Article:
In April Lyons grew more pessimistic about keeping Britain out of the American conflict. If only for his selection of Seward for the State Department, Lyons concluded, Lincoln had proven that he lacked “any natural talents to compensate for his ignorance of everything but Illinois village politics.” Lincoln's unenforceable “paper blockade” would almost certainly force Britain and France to recognize the Confederacy and to send their fleets to confront Union forces. Lyons concluded that neither Lincoln nor his cabinet knew anything about foreign affairs, and yet remained overconfident about their strength in the community of nations. The fact that Lincoln's minister to France, William L. Dayton, did not even speak French must have made Lyons (and Mercier) cringe; at least Rost and Mann could speak French. By May, Lyons found Seward even more “arrogant and reckless towards Foreign Powers,” and Lincoln's cabinet in general to have “gone far beyond their constitutional Powers in their warmaking proceedings."
Seward threatened trade restrictions and seizure of British ships; Yancey offered nearly free trade and cotton. Seward unwittingly strengthened Yancey's hand. John Russell sadly concurred with Lyons about the federal government's “foolish and aimless” diplomacy and the danger to British neutrality if the Union attempted a blockade. “I do not see how the Southern ports can be declared not to be ports of entry without forcing on the question of recognition,” Russell confirmed. The foreign secretary urged Lyons to rely on Lincoln's leadership and patience, however, if only to keep Seward from dragging Britain into the conflict. “I shall see the Southerners when they come but not officially, & keep them at a proper distance,” Russell concluded on April 6.
Seward's blunders inadvertently helped pave the way for Yancey, Mann, and Rost to meet with Russell on May 3. William Gregory made the introductions and joined the informal discussion, which lasted about an hour. Yancey emphasized to Russell the bloodless nature of secession, Confederate preparations for military defense, and, of course, their sovereign status that allowed them to cancel their allegiance to the federal compact. Yancey argued that secession occurred only to preserve the rights and liberties of the southern people, and that the Union no longer offered that security. Slavery remained conspicuously absent from the conversation. Yancey, though, did remind Russell of the southern agricultural produce and enticed him with the possibility of favorable commercial agreements. Then Yancey directly asked for recognition. The foreign minister replied that was a matter for the cabinet to decide, and for now he must reserve all comment.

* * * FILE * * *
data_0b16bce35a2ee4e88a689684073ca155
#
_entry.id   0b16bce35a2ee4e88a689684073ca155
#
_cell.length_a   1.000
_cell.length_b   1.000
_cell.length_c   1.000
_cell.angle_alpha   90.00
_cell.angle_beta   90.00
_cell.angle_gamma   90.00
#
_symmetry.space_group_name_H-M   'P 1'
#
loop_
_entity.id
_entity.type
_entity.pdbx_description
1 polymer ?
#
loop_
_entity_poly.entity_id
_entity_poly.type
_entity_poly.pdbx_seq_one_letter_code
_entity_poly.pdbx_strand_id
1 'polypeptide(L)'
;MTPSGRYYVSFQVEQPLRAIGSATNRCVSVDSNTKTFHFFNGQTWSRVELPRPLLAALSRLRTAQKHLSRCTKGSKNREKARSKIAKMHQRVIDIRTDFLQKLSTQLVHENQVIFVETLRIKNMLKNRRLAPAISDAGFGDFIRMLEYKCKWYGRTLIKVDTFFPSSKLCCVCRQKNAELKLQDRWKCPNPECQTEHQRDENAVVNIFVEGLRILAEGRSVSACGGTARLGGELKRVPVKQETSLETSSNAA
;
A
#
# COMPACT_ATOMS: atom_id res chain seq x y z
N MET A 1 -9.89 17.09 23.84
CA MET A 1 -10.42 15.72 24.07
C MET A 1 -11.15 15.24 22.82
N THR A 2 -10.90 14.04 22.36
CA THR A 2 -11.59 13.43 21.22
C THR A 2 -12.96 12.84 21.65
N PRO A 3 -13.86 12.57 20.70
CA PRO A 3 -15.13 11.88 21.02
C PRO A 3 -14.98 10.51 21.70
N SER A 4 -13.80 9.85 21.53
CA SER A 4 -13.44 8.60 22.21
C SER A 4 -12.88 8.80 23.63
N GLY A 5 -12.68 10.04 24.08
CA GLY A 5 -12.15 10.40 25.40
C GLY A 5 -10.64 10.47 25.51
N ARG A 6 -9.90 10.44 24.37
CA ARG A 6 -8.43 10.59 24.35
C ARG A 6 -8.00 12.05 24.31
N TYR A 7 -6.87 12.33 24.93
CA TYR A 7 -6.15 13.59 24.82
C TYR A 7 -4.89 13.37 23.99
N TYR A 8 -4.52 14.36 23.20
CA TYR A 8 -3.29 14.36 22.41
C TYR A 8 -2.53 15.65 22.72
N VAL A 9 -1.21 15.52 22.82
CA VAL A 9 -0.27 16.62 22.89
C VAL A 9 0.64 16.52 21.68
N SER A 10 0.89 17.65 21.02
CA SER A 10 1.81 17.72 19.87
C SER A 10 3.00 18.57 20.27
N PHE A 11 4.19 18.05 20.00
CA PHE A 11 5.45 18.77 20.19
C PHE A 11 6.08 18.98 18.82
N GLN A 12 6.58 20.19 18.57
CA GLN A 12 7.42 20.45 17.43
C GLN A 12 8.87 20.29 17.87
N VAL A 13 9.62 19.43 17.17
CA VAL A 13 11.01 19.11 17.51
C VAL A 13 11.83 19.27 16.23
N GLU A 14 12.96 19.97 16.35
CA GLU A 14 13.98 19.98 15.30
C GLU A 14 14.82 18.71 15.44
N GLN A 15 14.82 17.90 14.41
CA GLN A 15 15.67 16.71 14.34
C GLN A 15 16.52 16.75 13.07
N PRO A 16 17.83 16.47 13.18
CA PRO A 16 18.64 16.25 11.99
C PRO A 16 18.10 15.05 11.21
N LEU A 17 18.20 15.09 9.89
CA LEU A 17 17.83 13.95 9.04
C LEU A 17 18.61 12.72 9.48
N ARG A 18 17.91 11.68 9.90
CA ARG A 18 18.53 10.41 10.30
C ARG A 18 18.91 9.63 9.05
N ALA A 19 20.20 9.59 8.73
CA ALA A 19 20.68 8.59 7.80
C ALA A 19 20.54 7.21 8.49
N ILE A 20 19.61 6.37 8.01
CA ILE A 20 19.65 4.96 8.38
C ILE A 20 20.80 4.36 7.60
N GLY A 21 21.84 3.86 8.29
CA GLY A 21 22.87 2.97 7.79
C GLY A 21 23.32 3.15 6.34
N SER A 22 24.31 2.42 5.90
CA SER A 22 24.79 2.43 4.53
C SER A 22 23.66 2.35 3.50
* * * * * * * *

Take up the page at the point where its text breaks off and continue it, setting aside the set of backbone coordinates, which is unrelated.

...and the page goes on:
Considering Yancey's limited knowledge of European diplomacy, he had not done badly. After the meeting ended, he recorded in his diary that “favorable impressions seemed to have been made on Lord John, tho he was cautious & non-committal.” The Confederate commissioners met with Russell again on May 9, and with similar results. Without waiting for an official reply by Russell, Yancey sent Rost on to Paris to begin pleading the Confederate case in the court of Emperor Napoleon III.
But both Yancey and Russell had made up their minds on some critical issues. If only because of Lincoln's blockade, Russell concluded that Britain must grant the Confederacy status as a belligerent, if not as a sovereign nation. The Confederacy “has . . . duly constituted itself, and carries on a regular form of administration of the Civil Government.” Russell deplored secession and held “the greatest apprehension and concern [for] the misery and desolation” sure to come. On May 12, Queen Victoria proclaimed that Great Britain would remain neutral, although the Palmerston government did, in fact, recognize the Confederacy as a belligerent.

Unfortunately for the Confederacy, although the British (and the French) came tantalizingly close to full recognition, as explored in this post, they waited and waited, and then the South's disastrous military reversals of 1863 permanently closed the door on action. As Sheldon Vanauken put it, describing the most hopeful moments of September 1862:

The Government did not ever decide that there would be no action; they merely did not ever decide that it was time to act. They waited for the right moment – which was not to come again. And Parliament waited for the Ministry's need. And England waited upon the Parliament. And France waited to follow England.